The Marburg outbreak - Angola

Marburg fever is closely related to the better known Ebola virus. Like it, Marburg is almost always fatal and is easily transmitted through body fluids. There is no cure for the illness, and its first symptoms are easily confused with malaria's symptoms.

The MSF intervention included setting up and managing the isolation unit where patients were cared for, maintaining hospital infection control and reinforcing universal precautions.

MSF also assisted with case finding and contact tracing, ensuring safe burial practices, and maintaining water and sanitation systems, including disinfection, and conducted needed community education and epidemiological monitoring and analysis. While most cases of Marburg were reported in Uige town, emergency units were also set up in Angola's capital city of Luanda; Songo and Negage in Uige province; and Camabatela, Cuanza Norte province.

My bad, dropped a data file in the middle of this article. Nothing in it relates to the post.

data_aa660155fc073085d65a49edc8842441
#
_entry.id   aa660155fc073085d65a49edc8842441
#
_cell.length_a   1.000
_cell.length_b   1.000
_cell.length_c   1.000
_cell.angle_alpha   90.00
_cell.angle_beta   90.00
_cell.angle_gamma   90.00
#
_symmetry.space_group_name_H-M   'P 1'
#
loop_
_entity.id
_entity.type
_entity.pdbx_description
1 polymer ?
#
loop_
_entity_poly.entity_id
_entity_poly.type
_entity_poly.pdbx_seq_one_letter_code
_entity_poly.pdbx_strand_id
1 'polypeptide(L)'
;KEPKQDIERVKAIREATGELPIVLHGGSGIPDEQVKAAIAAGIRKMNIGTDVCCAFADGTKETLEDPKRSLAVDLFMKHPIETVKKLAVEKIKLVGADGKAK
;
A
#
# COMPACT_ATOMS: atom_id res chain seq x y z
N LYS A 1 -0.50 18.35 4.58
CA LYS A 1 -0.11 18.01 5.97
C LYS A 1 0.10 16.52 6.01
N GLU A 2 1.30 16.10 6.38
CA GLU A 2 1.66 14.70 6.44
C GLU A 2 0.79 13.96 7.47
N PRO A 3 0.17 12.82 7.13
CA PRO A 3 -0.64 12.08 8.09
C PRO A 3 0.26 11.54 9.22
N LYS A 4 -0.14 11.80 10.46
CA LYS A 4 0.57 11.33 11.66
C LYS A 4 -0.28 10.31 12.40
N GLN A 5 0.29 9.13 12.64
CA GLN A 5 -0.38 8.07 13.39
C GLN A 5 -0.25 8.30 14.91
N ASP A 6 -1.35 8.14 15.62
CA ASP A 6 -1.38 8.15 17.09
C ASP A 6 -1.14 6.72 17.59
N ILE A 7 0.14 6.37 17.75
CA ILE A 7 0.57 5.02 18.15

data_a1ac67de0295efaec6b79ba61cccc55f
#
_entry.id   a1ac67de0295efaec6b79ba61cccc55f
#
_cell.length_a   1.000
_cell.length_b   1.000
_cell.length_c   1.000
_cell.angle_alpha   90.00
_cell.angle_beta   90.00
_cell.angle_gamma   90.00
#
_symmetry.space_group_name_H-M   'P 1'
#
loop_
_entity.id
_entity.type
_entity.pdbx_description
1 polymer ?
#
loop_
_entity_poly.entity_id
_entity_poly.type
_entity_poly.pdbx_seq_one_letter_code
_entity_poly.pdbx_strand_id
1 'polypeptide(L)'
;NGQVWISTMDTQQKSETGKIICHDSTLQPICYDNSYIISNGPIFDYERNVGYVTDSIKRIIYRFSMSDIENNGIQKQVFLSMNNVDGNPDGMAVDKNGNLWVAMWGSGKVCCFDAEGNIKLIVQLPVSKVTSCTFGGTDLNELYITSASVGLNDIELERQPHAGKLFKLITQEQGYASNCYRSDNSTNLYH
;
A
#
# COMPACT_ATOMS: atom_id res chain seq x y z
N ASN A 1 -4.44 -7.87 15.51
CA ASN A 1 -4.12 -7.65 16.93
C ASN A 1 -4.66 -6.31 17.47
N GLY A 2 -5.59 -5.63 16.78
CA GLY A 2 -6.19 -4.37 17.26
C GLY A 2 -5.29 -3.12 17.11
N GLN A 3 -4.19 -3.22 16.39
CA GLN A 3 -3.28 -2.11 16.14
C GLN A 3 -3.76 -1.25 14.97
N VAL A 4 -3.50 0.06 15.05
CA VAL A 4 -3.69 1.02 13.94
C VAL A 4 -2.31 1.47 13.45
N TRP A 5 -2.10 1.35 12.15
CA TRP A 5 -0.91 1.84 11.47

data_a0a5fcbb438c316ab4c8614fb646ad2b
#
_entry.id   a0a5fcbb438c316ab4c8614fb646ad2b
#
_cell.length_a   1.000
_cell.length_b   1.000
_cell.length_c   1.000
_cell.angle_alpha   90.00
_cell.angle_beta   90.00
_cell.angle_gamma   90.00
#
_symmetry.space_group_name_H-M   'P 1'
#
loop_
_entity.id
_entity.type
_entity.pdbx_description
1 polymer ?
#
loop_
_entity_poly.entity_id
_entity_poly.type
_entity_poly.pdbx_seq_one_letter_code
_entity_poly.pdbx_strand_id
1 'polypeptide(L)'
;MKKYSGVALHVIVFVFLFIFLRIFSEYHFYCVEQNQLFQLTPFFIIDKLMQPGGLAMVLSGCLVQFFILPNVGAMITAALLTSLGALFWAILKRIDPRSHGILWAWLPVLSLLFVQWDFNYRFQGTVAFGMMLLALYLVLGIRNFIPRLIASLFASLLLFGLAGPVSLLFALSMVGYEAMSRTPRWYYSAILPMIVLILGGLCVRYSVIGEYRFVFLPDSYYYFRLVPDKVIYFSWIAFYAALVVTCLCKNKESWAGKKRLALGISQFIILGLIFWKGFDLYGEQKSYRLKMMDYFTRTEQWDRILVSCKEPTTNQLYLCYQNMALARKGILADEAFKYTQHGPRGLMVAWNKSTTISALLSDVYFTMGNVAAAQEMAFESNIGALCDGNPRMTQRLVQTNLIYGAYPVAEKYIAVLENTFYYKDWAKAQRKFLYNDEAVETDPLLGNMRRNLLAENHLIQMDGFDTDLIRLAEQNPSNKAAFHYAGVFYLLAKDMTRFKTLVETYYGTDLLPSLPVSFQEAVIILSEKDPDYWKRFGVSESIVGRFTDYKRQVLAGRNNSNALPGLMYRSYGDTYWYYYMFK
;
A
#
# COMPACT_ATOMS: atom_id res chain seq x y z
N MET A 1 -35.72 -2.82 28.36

Given the infectious nature of the disease, MSF teams had to wear extensive bio-safety gear. This clothing was not only uncomfortable to work in but frightened local community members.

While MSF teams initially faced difficulty being accepted locally, and even encountered overt aggression, the organization's efforts to sensitize the community to its work and to understand local beliefs and practices helped ease the situation.

MSF took stock of the lessons learned in its attempt to adopt a sensitive, human approach while still battling one of the world's deadliest viruses.

In July 2005, once the Marburg epidemic was controlled and local health staff could manage sporadic cases, MSF ended its involvement in the Marburg emergency operation.